In the context of drug delivery, the needs for materials can generally be broken into two categories, notes Robert S. Langer, a professor of chemical and biomedical engineering at Massachusetts Institute of Technology: the creation of new materials and better understanding of how to manipulate existing materials.
In both cases and in whatever route of administration, "you go to the unmet needs," Langer says. "The unmet needs lead you to where materials can do something." Current needs include reducing the toxicity of drugs, increasing their absorption, and improving their release profile.
In one fertile area of research, scientists are tailoring polymers to address those needs. They are using long-standing polymers like poly(ethylene glycol) (PEG) and newer types like dendrimers. And they are forming polymeric micelles and using polymer-drug conjugates as prodrugs, just to name a few.
Last month, scientists presented examples of research on materials for drug delivery at the annual meeting of the Controlled Release Society (CRS). More than a thousand scientists gathered in Seoul, South Korea, to hear talks on topics ranging from polymeric carriers for anticancer agents to particles for gene delivery to scaffolds for cell delivery and tissue engineering.
ONE AREA THAT researchers have particularly been focusing on is the delivery of anticancer agents. Polymers have already been shown to form effective delivery systems for localized treatment of cancer. But Ruth Duncan, director of the Center for Polymer Therapeutics at the Welsh School of Pharmacy at Cardiff University, wants to use polymer-drug conjugates to treat metastatic cancers as well, which are much more difficult to deal with.
"If we can give [the conjugates] by injection, then we have an opportunity to target the micrometastases that can be present throughout the whole organism," Duncan says.
Polymer carriers have several advantages over other delivery methods such as liposomes and antibodies, according to Duncan. Because liposomes--spherical vesicles made of phospholipids--are particles, they get taken up by macrophages. High levels can be found in the liver and spleen, even when the liposomes are given "stealth" characteristics by coating them with PEG. In addition, Duncan says, stealth liposomes have other side effects, such as extravasation, in which the liposome moves from the blood vessel into tissue where it's not wanted. Antibodies, meanwhile, have the disadvantage that most receptors on tumor cells are also present on normal cells, making it hard to find ones that are unique to cancer.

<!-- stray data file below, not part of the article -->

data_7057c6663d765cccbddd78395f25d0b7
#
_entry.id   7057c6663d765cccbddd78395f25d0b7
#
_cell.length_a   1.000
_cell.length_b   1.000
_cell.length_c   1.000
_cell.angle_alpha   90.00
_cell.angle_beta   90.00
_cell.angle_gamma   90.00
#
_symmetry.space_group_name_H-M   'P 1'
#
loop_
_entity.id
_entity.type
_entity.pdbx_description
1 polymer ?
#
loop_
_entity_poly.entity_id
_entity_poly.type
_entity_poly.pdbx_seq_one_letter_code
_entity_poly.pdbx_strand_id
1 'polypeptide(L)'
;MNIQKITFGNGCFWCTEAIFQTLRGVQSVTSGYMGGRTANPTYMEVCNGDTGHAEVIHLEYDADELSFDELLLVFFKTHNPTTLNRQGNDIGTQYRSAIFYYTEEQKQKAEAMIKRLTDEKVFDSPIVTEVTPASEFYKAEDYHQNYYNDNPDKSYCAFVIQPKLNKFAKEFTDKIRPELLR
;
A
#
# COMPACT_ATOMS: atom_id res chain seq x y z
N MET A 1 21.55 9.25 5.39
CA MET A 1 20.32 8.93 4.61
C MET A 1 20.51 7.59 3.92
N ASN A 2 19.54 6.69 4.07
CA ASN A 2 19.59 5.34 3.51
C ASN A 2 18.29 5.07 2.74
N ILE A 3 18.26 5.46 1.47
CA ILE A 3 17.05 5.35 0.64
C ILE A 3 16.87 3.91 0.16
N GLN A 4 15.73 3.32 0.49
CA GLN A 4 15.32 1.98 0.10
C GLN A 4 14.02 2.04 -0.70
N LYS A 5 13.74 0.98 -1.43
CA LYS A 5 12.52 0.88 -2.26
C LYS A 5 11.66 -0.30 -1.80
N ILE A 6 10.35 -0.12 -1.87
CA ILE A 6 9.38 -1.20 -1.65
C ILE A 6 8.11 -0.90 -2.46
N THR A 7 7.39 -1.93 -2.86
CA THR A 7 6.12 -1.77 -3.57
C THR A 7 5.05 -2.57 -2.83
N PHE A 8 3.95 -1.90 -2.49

In contrast, water-soluble polymers allow Duncan to work with a single molecule rather than a large particle. "You can choose a material which doesn't go to the liver and the spleen and to which you can bind an anticancer agent using a linkage that's designed to be more specifically clipped at the tumor tissue," she says. "It's in effect a macromolecular prodrug."
To avoid the liver and spleen, Duncan works with uncharged hydrophilic polymers, such as PEG and N-(2-hydroxypropyl) methacrylamide. When these polymers are hydrated, they can circulate in the blood for periods of up to about 24 hours, according to Duncan.
Like many others, Duncan uses the fact that new blood vessels in tumors are "leaky" to passively target tumors. Because tumor blood vessels are more permeable than blood vessels in other tissue, drugs enter tumor tissue fairly easily. This effect, known as the enhanced permeability and retention effect, was first discovered by Hiroshi Maeda of the University of Kumamoto in Japan in 1986.
ANOTHER ADVANTAGE of polymers is that the linkage can be designed to control where and when the drug is released. Duncan uses peptide linkages, which are cleaved after the polymer-drug conjugate is taken up into cells by the process of endocytosis. Within the resulting endosome, a family of enzymes called the lysosomal thiol-dependent proteases catalyzes the cleavage of the polymer-drug connection.
However, polymer carrier systems also have their disadvantages, Duncan points out. Compared to liposomes, which are basically empty vesicles that can be "stuffed full of drug," polymers have a low drug-carrying capacity. The payload that each polymer molecule can carry depends on the number of reactive groups where the drug can be attached. PEG, for example, can carry only two drug molecules, but other polymers can carry as much as 25 wt %, Duncan says.
At the CRS meeting, Glen S. Kwon, associate professor of pharmacy at the University of Wisconsin, Madison, described the development of polymeric micelles for drug delivery. The micelles are made of block copolymers of PEG and a poly(l-aspartamide) derivative. The copolymer forms a structure in which PEG serves as a hydrophilic shell and the amino acid forms the core. By fine-tuning the composition of the block copolymer, Kwon and his coworkers can control the structure of the resulting micelles, which are about 30 to 50 nm in diameter.
The side chains of the amino acid portion of the copolymer are crucial to the interactions with encapsulated drugs, so that portion is where Kwon and his group fine-tune the chemistry. The core-forming block needs to have a lower molecular weight than the PEG block or the micelles won't form.